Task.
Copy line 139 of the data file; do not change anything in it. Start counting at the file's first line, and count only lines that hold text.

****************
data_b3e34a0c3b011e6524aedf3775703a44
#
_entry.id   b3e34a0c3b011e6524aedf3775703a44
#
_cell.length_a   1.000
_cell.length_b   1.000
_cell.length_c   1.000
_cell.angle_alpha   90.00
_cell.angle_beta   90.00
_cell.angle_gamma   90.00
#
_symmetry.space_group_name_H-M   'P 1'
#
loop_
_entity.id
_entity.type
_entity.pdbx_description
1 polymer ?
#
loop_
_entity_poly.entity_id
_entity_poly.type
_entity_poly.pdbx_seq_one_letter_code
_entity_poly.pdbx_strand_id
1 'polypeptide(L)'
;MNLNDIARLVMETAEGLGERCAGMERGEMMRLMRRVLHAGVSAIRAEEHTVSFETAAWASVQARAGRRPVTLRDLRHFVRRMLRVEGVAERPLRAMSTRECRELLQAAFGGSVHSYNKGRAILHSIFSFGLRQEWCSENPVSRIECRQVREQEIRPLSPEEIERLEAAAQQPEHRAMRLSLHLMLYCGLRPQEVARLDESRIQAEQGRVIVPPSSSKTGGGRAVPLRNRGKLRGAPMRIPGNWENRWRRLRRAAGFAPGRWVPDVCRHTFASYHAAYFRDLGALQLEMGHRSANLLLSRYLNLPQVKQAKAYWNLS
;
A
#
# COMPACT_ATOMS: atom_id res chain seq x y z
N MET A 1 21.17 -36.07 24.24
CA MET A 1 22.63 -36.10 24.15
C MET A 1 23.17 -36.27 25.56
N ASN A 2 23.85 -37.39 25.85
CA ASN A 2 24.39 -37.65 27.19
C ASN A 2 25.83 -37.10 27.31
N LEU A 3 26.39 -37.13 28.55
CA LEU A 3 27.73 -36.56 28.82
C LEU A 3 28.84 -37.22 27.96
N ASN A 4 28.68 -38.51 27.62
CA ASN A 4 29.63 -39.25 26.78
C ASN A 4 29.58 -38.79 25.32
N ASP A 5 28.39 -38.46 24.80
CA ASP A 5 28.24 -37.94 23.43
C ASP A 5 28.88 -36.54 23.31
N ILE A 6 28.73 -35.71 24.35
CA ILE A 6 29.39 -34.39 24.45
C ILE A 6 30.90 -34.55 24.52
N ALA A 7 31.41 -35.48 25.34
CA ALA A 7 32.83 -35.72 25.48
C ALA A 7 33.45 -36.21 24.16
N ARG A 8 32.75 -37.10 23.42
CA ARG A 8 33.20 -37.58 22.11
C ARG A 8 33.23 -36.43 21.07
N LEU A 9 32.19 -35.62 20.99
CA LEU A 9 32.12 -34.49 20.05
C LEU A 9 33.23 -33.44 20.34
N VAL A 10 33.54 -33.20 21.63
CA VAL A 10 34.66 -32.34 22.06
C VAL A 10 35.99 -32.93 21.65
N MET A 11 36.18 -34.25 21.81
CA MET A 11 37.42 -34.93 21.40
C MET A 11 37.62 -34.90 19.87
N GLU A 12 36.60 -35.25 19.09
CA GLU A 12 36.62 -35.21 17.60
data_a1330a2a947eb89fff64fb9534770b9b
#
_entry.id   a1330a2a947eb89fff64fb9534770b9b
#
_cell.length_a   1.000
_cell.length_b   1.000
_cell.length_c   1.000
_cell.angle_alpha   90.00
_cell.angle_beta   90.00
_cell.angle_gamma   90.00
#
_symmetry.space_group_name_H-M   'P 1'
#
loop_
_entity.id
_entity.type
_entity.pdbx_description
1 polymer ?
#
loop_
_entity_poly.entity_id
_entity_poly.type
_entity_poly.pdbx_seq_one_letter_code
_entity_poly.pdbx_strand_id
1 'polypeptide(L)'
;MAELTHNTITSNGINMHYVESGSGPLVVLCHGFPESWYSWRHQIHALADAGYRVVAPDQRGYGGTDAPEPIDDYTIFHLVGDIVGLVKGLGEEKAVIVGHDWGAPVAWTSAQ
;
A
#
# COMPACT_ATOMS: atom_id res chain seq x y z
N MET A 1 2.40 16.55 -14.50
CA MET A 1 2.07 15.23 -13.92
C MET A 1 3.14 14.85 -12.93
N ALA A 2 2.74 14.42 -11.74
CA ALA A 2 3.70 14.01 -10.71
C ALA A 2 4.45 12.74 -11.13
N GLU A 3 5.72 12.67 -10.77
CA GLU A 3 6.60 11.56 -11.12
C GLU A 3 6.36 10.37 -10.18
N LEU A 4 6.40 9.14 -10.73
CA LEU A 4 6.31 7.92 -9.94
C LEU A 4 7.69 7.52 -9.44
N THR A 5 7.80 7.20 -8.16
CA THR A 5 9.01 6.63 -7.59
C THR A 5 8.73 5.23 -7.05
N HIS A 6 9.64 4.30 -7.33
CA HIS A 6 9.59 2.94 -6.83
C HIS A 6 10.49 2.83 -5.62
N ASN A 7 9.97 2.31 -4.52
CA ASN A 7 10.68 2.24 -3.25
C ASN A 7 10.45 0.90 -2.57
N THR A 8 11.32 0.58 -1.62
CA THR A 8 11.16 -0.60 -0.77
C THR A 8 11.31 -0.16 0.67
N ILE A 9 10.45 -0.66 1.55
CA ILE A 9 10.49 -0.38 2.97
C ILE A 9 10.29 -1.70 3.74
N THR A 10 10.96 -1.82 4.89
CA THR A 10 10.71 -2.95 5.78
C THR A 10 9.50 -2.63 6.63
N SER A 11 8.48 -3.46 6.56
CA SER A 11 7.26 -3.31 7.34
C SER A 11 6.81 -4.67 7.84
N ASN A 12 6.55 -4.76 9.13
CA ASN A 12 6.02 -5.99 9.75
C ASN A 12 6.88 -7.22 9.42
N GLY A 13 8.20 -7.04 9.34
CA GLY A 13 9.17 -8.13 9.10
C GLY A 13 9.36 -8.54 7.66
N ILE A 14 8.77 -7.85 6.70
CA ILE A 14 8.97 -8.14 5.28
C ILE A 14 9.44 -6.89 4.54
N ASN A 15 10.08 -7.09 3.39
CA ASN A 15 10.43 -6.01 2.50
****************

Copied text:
CA ASN A 15 10.43 -6.01 2.50